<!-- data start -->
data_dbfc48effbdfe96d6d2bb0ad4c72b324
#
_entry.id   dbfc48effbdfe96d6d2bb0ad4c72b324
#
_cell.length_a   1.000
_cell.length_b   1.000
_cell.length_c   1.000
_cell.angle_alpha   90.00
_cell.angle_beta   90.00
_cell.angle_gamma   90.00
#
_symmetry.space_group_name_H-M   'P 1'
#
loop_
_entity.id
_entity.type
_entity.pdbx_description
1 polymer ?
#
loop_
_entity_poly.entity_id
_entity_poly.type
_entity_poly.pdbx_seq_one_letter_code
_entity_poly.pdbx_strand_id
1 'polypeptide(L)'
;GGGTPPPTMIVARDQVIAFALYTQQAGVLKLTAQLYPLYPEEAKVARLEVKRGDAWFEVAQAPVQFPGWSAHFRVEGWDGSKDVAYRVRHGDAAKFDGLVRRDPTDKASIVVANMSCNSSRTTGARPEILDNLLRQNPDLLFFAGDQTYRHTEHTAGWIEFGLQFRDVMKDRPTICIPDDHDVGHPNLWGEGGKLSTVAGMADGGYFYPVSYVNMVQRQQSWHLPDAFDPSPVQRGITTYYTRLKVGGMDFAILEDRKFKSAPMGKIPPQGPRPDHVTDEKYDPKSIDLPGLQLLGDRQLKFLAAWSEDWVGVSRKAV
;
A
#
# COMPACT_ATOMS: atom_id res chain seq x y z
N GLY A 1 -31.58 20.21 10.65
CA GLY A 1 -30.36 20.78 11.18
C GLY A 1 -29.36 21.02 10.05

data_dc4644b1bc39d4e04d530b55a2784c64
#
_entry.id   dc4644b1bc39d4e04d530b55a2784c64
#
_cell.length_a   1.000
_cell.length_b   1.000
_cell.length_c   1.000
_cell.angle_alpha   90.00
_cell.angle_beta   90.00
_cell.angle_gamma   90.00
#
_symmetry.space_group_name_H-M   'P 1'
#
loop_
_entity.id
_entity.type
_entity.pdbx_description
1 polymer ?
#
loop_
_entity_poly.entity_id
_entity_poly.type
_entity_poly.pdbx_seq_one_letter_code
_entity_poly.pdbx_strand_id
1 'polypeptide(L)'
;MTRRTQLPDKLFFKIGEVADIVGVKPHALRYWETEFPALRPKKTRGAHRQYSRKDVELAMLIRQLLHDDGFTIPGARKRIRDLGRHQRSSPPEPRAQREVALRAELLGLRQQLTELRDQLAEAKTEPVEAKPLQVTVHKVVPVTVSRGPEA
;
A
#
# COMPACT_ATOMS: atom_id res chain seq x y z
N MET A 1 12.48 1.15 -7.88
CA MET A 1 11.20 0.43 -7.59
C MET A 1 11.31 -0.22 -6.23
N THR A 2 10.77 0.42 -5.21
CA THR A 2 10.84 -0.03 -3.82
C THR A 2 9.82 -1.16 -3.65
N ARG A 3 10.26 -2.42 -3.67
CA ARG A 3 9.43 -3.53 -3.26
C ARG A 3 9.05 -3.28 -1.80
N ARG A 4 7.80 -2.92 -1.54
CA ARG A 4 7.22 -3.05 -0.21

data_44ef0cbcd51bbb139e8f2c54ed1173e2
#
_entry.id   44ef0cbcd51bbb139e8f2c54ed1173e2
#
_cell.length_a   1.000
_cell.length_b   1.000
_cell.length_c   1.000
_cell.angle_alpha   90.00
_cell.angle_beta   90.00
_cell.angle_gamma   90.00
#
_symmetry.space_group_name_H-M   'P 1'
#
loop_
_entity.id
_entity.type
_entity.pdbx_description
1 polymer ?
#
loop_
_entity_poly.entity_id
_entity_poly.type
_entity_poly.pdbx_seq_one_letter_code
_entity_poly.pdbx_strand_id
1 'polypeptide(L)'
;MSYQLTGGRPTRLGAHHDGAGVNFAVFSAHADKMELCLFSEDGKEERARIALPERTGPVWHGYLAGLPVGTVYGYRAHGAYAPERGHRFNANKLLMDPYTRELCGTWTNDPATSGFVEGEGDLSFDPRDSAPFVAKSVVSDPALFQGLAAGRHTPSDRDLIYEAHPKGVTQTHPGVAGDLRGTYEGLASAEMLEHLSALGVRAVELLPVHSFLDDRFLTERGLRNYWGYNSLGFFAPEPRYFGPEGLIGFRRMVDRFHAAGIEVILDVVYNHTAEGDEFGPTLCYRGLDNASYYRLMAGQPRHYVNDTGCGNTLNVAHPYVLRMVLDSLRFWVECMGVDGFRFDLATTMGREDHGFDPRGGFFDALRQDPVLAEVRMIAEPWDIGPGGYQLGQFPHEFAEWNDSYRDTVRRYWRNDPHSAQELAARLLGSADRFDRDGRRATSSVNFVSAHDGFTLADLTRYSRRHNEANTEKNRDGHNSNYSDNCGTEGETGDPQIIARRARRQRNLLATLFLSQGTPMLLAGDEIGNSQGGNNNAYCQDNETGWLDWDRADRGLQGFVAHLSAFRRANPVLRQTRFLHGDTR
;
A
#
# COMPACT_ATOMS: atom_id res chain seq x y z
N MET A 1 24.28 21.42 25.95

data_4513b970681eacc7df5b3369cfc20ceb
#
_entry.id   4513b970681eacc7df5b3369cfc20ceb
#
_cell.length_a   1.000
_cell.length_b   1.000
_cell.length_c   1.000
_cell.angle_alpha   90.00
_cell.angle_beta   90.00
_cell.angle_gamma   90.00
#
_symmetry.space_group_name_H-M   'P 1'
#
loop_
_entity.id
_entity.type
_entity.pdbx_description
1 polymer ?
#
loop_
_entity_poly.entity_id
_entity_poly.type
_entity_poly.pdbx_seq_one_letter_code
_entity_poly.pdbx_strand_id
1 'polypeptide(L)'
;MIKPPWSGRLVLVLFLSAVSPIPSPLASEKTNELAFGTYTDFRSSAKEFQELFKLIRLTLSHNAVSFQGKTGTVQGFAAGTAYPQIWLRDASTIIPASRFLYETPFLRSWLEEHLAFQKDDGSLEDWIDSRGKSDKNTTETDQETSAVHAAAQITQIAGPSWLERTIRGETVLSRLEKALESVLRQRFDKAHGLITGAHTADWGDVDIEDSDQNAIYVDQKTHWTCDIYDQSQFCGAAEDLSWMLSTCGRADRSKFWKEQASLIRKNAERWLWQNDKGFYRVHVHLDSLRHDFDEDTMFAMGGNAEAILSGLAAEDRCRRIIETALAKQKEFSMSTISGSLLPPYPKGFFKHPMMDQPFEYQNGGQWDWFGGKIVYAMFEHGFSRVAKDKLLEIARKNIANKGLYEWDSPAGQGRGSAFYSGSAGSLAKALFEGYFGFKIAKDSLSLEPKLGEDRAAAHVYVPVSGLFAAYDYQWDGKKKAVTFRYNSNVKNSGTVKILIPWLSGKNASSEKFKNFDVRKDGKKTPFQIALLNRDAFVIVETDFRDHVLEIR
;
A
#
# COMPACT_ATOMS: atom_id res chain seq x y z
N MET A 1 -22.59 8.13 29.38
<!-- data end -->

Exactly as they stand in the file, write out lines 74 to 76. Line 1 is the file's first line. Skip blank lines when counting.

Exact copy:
CA ARG A 4 7.22 -3.05 -0.21

data_44ef0cbcd51bbb139e8f2c54ed1173e2
#